Suicidal Ideas and Psychosis NORMAL Not present MANIA May be present
Suicide Attempts Various Conditions 0 -18 years Mania Major Depression 44% 18% No Disorder 1% Lewinsohn, PM. ; Seeley, JR. ; Klein, DN. Bipolar disorder in adolescents: epidemiology and suicidal behavior. In: Geller, B. ; Del. Bello, MP. , editors. Bipolar Disorder in Childhood and Early Adolescence. New York: Guilford; 2003. p. 7 -24.
DIFFERENTIAL DIAGNOSIS: IS IT BIPOLAR OR ADHD? Gabriel Kaplan, M. D.
ADHD Bipolar Overlap Distractibility
Manic Specific Symptoms Elated Mood Grandiosity Flight of Ideas Racing thoughts Decreased need for sleep Hypersexuality Geller et al, Journal of Child and Adolescent Psychopharmacology 2002; 12: 11– 25
Common Diagnostic Dilemma A child with impairing distractibility and aggression Is it mild Bipolar? Is it severe ADHD? Are both conditions present? (Co-morbidity)
ADHD vs Bipolar ADHD Child has always been distractible Family history of ADHD Bipolar Distractibility only occurs in the context of a change of mood that is different from the patient’s usual mood. Hypersexual, grandiose, elated, suicidal Co-Moribidity Distractibility persists when mood episode remits
TREATMENT OF MANIA IN BIPOLAR DISORDER Bennett Silver, M. D.
What Are Mood Stabilizers? Medications with both antimanic and antidepressant actions Medications that decrease vulnerability to subsequent episodes of mania or depression and do not exacerbate the current episode or maintenance phase of treatment.
Mood Stabilizers Used for Bipolar Disorder LITHIUM: Lithium Carbonate (Eskalith, Lithobid) ANTICONVULSANTS: Valproic Acid (Depakote) Carbamazepine (Tegretol) Lamotrigine (Lamictal) ATYPICAL ANTIPSYCHOTICS: Risperidone (Risperdal) Quetiapine (Seroquel) Aripiprazole (Abilify) Olanzapine (Zyprexa) Ziprasidone (Geodon) Asenapine (Saphris) Paliperidone (Invega) Clozapine (Clozaril)
How Do Mood Stabilizer Medications Work? Nobody really knows for sure but our understanding is growing rapidly Effect “first messenger” brain neurotransmitters that act at the synapse between nerve cells, such as dopamine, serotonin, norepinephrine, glutamate, and GABA Effect “second messenger” systems within the nerve cell such as c. AMP (cyclic AMP) and BDNF (Brain-Derived Neurotrophic Factor) which can turn on genes within the nerve cell promoting nerve growth (neurogenesis) or nerve atrophy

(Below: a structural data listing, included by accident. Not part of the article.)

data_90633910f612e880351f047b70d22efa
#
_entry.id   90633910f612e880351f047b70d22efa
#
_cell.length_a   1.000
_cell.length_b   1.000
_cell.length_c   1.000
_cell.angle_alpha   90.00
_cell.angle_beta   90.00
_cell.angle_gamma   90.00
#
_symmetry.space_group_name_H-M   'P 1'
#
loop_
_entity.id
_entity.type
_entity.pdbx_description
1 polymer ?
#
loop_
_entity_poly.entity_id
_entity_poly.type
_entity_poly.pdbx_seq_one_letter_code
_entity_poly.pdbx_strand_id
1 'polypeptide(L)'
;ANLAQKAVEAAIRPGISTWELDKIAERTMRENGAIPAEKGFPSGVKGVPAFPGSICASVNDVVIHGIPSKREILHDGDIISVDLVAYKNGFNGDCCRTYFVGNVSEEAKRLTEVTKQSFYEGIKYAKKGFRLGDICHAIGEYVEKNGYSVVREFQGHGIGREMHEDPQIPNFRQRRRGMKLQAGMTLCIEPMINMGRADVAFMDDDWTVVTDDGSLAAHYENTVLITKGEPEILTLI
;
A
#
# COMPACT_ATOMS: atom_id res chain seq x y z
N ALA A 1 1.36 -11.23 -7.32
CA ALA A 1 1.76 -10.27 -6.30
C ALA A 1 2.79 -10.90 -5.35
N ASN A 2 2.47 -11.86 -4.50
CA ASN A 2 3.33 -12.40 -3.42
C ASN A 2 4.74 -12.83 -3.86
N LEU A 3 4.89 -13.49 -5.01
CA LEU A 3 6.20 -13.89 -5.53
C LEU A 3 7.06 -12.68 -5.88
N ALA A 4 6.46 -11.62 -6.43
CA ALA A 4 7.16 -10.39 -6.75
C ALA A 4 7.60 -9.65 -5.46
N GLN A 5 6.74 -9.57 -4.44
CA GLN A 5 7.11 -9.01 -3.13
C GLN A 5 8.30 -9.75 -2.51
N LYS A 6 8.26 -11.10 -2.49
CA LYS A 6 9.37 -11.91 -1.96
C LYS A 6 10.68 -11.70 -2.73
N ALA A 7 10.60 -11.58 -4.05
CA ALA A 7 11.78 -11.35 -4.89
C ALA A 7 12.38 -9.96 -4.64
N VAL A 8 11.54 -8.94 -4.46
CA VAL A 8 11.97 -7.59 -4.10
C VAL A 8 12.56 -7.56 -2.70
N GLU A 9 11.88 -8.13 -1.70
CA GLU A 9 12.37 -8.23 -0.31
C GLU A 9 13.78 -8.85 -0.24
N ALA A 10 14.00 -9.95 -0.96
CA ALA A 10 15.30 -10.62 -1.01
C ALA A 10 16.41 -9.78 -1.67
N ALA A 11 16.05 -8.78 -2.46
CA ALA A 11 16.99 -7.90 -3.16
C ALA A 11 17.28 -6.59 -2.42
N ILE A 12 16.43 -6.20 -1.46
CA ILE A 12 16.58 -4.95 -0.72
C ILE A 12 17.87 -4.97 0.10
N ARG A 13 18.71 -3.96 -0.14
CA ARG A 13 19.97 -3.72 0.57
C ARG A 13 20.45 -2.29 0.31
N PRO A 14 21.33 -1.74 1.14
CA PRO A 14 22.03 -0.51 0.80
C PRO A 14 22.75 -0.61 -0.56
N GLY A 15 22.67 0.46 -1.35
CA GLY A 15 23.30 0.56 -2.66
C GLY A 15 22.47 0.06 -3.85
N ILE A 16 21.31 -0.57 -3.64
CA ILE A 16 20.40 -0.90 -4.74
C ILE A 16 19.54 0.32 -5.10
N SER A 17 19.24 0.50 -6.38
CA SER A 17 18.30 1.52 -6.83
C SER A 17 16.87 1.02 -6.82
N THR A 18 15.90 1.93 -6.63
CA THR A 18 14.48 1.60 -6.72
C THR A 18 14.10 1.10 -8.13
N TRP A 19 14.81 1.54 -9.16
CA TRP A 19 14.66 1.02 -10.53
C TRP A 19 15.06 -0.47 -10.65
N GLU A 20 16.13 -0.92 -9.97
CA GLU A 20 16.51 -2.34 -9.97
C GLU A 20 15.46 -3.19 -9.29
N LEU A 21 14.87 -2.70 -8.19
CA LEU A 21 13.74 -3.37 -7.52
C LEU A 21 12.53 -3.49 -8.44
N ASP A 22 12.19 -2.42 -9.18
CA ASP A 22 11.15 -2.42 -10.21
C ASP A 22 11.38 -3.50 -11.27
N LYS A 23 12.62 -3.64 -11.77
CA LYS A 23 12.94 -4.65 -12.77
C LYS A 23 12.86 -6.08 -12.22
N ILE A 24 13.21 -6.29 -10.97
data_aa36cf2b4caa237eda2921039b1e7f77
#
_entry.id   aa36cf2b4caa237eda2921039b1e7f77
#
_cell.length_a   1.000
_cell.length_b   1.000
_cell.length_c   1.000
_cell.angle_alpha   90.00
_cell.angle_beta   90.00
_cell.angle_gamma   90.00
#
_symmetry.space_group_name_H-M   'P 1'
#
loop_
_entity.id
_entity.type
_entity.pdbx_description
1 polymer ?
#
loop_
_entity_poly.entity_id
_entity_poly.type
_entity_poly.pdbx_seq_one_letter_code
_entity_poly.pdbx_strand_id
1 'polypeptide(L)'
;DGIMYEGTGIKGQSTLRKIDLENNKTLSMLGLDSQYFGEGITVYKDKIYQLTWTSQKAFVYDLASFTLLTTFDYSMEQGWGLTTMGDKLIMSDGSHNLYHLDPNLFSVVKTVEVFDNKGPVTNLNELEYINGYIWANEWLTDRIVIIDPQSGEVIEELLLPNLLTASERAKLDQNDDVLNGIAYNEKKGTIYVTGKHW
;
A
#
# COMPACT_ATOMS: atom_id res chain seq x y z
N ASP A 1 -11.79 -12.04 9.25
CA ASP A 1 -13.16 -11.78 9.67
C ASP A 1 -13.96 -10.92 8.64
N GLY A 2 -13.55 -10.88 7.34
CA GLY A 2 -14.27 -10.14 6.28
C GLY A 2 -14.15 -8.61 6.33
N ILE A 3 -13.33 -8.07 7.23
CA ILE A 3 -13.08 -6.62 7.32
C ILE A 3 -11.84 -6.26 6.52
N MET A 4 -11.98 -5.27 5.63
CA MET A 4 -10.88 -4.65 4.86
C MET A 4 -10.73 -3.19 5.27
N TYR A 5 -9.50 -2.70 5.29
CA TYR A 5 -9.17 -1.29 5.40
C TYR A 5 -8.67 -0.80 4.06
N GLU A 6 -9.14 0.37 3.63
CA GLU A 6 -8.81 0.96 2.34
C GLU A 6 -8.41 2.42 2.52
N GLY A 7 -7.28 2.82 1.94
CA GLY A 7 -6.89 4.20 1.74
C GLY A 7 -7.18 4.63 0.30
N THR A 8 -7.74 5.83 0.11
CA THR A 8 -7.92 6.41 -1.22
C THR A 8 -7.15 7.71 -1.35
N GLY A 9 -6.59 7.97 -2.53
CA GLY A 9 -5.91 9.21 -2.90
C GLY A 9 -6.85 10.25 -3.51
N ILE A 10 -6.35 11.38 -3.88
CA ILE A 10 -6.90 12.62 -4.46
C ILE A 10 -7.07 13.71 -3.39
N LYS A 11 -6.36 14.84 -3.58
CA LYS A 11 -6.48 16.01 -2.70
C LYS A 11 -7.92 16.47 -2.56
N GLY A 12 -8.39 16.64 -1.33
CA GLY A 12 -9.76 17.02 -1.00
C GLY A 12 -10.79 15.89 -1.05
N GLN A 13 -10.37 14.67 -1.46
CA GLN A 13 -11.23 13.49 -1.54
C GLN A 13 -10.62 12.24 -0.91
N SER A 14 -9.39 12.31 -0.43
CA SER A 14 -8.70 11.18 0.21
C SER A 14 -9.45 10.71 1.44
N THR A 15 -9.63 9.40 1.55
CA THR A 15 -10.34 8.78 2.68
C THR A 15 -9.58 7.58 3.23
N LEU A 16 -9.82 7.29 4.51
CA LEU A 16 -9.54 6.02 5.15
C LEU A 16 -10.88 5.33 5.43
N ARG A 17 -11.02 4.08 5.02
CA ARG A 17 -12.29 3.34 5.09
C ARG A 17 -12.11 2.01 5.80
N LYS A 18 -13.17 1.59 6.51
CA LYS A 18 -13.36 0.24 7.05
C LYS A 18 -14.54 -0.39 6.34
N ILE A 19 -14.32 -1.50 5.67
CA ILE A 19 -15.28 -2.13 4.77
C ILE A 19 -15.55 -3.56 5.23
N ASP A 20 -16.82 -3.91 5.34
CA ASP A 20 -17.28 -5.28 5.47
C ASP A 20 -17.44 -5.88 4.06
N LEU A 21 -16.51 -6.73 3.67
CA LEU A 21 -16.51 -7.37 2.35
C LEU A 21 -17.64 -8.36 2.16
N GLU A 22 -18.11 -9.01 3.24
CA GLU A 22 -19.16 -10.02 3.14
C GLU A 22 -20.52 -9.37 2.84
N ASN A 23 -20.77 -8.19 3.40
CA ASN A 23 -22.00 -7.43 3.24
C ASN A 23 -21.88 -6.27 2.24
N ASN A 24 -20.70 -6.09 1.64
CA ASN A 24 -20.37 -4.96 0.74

Lithium Oldest mood stabilizer Improves depression and mania Helps prevent future episodes Narrow dosage range (blood levels required) Very dangerous in overdose Side – effects drowsiness, weakness, nausea fatigue, hand tremor, increased thirst increased urination, thyroid underactivity, weight gain, decreased kidney function (rarely)
Anticonvulsants Improve depression and mania Lamictal especially good for depressive episodes Help prevent future episodes Narrow dosage range (blood levels required) Work better than Lithium for rapid cyclers and mixed states Side effects: Nausea, headache, double vision, sedation, liver enzyme elevation, weight gain, hormone changes in women (Depakote, e. g. , polycystic ovary syndrome, absence of menstruation)
Atypical Antipsychotics Improve depression and mania Help prevent future episodes Control delusions & hallucinations (psychosis) No blood levels required Side – effects: sedation; metabolic syndrome (some) - weight gain, elevated blood sugar, blood pressure, diabetes, elevated cholesterol; neuromuscular - restlessness, muscle spasms (dystonia), involuntary movements (tardive dyskinesia) - rarely Monitor: weight, blood pressure, blood sugar, cholesterol